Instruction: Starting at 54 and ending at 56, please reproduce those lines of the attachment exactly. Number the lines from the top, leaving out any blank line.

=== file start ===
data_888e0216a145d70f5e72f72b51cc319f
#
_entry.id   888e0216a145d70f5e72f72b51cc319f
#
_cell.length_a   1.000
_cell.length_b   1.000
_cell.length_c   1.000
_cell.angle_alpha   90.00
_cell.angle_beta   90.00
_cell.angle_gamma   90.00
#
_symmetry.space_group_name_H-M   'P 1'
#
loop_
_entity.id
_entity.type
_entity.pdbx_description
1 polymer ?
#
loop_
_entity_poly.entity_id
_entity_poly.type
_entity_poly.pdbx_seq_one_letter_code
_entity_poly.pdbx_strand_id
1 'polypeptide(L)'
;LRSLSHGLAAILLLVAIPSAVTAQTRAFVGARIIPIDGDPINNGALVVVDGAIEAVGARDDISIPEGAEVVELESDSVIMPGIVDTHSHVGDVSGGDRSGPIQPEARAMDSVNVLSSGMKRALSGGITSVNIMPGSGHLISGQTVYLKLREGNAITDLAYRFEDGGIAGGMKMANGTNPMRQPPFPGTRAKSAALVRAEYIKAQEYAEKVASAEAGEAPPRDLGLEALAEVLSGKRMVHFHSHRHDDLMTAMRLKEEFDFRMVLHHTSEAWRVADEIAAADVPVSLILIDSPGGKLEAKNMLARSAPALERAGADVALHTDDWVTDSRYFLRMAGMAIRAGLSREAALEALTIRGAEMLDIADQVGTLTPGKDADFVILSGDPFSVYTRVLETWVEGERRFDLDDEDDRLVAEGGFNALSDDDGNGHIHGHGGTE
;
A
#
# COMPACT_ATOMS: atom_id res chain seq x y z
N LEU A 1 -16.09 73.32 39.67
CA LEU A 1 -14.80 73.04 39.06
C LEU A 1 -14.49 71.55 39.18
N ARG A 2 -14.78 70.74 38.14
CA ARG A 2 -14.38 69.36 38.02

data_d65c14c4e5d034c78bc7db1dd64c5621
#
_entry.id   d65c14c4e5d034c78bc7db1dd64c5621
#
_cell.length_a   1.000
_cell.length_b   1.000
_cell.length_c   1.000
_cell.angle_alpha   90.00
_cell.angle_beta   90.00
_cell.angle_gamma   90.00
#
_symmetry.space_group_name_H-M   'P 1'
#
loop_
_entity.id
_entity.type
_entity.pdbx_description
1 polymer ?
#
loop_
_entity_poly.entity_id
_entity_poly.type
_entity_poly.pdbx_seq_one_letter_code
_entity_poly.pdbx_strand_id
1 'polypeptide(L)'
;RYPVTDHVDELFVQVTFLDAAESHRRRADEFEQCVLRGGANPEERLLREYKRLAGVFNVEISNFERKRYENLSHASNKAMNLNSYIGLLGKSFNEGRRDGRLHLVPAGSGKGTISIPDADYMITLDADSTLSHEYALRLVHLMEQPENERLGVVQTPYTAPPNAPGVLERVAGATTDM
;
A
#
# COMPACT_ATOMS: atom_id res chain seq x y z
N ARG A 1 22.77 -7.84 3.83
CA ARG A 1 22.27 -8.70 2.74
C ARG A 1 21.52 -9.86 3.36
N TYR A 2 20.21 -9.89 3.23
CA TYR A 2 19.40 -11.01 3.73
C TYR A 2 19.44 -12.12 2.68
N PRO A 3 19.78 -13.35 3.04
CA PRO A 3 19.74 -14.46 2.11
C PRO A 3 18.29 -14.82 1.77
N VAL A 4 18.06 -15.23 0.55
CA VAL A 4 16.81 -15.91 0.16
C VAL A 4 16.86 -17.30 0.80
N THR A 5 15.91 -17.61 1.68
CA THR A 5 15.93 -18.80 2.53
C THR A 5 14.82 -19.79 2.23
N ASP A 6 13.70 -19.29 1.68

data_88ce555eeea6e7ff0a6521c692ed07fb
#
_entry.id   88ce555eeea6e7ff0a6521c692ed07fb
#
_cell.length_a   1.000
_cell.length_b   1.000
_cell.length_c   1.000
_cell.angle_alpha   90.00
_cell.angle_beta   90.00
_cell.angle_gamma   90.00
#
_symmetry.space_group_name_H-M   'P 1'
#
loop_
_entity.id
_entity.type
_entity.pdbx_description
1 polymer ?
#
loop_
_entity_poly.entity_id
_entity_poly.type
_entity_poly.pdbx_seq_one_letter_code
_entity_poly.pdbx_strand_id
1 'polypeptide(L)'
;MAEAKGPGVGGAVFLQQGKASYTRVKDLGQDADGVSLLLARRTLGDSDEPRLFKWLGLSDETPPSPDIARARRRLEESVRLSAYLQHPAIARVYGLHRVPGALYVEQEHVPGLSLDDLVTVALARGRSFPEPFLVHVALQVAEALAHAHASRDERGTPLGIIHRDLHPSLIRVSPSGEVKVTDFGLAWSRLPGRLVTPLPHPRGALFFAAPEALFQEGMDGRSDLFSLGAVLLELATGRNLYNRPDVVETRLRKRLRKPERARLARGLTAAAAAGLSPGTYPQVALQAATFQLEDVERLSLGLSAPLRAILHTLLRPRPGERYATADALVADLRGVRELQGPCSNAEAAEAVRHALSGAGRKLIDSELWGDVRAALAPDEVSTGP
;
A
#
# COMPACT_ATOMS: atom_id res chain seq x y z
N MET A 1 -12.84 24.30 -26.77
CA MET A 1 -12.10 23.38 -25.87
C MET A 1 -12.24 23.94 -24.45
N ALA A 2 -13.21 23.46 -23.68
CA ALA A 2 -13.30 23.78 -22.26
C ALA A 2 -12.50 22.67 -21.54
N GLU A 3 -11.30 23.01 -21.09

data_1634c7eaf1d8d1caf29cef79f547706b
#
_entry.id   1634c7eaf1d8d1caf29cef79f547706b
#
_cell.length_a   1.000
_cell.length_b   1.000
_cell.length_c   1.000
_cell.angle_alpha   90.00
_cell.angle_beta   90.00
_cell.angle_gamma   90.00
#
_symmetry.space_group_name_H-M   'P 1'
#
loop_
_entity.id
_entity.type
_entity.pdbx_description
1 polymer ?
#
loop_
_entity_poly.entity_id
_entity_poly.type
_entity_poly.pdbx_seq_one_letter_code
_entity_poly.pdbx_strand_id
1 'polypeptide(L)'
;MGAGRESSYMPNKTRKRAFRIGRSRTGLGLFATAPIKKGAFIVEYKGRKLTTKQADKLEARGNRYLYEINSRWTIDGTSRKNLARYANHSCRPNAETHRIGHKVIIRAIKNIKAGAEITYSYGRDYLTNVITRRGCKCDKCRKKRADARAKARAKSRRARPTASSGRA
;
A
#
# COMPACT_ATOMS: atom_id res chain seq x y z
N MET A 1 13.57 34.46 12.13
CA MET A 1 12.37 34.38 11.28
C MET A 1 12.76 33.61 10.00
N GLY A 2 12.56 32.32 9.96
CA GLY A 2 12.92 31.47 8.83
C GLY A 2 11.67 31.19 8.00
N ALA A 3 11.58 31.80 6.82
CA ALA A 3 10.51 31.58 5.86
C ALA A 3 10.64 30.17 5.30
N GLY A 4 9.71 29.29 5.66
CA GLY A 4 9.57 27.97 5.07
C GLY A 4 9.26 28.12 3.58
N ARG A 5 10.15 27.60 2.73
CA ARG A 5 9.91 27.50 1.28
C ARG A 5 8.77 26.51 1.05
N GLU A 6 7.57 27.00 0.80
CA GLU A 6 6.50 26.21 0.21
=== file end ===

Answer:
#
loop_
_entity_poly.entity_id